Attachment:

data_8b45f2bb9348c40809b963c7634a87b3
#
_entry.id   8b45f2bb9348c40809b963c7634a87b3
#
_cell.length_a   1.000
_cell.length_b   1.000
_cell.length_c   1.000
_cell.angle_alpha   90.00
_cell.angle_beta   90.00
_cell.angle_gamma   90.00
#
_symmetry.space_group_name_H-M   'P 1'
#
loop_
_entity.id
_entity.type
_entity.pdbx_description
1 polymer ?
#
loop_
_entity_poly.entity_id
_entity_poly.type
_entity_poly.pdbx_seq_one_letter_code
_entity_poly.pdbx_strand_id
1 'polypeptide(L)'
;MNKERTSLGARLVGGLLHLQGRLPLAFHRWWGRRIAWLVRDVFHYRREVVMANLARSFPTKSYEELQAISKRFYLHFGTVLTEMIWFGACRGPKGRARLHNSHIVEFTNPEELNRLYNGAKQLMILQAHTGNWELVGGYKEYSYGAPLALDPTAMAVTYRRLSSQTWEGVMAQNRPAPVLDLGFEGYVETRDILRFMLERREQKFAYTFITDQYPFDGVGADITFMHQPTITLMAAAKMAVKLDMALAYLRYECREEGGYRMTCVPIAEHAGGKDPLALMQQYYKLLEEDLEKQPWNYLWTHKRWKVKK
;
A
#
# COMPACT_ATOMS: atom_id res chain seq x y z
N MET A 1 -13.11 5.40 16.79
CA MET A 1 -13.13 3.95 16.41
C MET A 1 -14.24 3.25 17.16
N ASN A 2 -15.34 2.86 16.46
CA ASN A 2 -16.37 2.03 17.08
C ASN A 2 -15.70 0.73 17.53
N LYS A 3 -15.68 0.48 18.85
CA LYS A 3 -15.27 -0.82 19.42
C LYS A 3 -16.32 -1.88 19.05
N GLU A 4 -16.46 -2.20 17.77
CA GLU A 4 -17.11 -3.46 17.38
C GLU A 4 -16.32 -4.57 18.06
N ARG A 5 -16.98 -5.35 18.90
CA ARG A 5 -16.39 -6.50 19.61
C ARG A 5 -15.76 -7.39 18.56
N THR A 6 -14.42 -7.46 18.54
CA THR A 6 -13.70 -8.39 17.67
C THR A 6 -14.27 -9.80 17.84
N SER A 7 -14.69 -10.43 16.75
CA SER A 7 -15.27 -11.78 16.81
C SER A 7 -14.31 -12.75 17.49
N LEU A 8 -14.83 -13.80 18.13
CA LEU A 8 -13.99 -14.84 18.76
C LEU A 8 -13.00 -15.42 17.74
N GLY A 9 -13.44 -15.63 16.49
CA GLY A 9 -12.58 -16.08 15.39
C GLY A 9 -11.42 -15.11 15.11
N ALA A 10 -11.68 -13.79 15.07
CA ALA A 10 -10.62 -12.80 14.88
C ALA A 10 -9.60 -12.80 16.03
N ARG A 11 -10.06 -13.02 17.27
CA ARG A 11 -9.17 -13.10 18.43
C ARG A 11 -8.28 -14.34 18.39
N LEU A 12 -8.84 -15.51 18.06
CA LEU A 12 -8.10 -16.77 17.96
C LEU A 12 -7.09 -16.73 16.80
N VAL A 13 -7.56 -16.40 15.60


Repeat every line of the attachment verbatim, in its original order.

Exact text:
data_8b45f2bb9348c40809b963c7634a87b3
#
_entry.id   8b45f2bb9348c40809b963c7634a87b3
#
_cell.length_a   1.000
_cell.length_b   1.000
_cell.length_c   1.000
_cell.angle_alpha   90.00
_cell.angle_beta   90.00
_cell.angle_gamma   90.00
#
_symmetry.space_group_name_H-M   'P 1'
#
loop_
_entity.id
_entity.type
_entity.pdbx_description
1 polymer ?
#
loop_
_entity_poly.entity_id
_entity_poly.type
_entity_poly.pdbx_seq_one_letter_code
_entity_poly.pdbx_strand_id
1 'polypeptide(L)'
;MNKERTSLGARLVGGLLHLQGRLPLAFHRWWGRRIAWLVRDVFHYRREVVMANLARSFPTKSYEELQAISKRFYLHFGTVLTEMIWFGACRGPKGRARLHNSHIVEFTNPEELNRLYNGAKQLMILQAHTGNWELVGGYKEYSYGAPLALDPTAMAVTYRRLSSQTWEGVMAQNRPAPVLDLGFEGYVETRDILRFMLERREQKFAYTFITDQYPFDGVGADITFMHQPTITLMAAAKMAVKLDMALAYLRYECREEGGYRMTCVPIAEHAGGKDPLALMQQYYKLLEEDLEKQPWNYLWTHKRWKVKK
;
A
#
# COMPACT_ATOMS: atom_id res chain seq x y z
N MET A 1 -13.11 5.40 16.79
CA MET A 1 -13.13 3.95 16.41
C MET A 1 -14.24 3.25 17.16
N ASN A 2 -15.34 2.86 16.46
CA ASN A 2 -16.37 2.03 17.08
C ASN A 2 -15.70 0.73 17.53
N LYS A 3 -15.68 0.48 18.85
CA LYS A 3 -15.27 -0.82 19.42
C LYS A 3 -16.32 -1.88 19.05
N GLU A 4 -16.46 -2.20 17.77
CA GLU A 4 -17.11 -3.46 17.38
C GLU A 4 -16.32 -4.57 18.06
N ARG A 5 -16.98 -5.35 18.90
CA ARG A 5 -16.39 -6.50 19.61
C ARG A 5 -15.76 -7.39 18.56
N THR A 6 -14.42 -7.46 18.54
CA THR A 6 -13.70 -8.39 17.67
C THR A 6 -14.27 -9.80 17.84
N SER A 7 -14.69 -10.43 16.75
CA SER A 7 -15.27 -11.78 16.81
C SER A 7 -14.31 -12.75 17.49
N LEU A 8 -14.83 -13.80 18.13
CA LEU A 8 -13.99 -14.84 18.76
C LEU A 8 -13.00 -15.42 17.74
N GLY A 9 -13.44 -15.63 16.49
CA GLY A 9 -12.58 -16.08 15.39
C GLY A 9 -11.42 -15.11 15.11
N ALA A 10 -11.68 -13.79 15.07
CA ALA A 10 -10.62 -12.80 14.88
C ALA A 10 -9.60 -12.80 16.03
N ARG A 11 -10.06 -13.02 17.27
CA ARG A 11 -9.17 -13.10 18.43
C ARG A 11 -8.28 -14.34 18.39
N LEU A 12 -8.84 -15.51 18.06
CA LEU A 12 -8.10 -16.77 17.96
C LEU A 12 -7.09 -16.73 16.80
N VAL A 13 -7.56 -16.40 15.60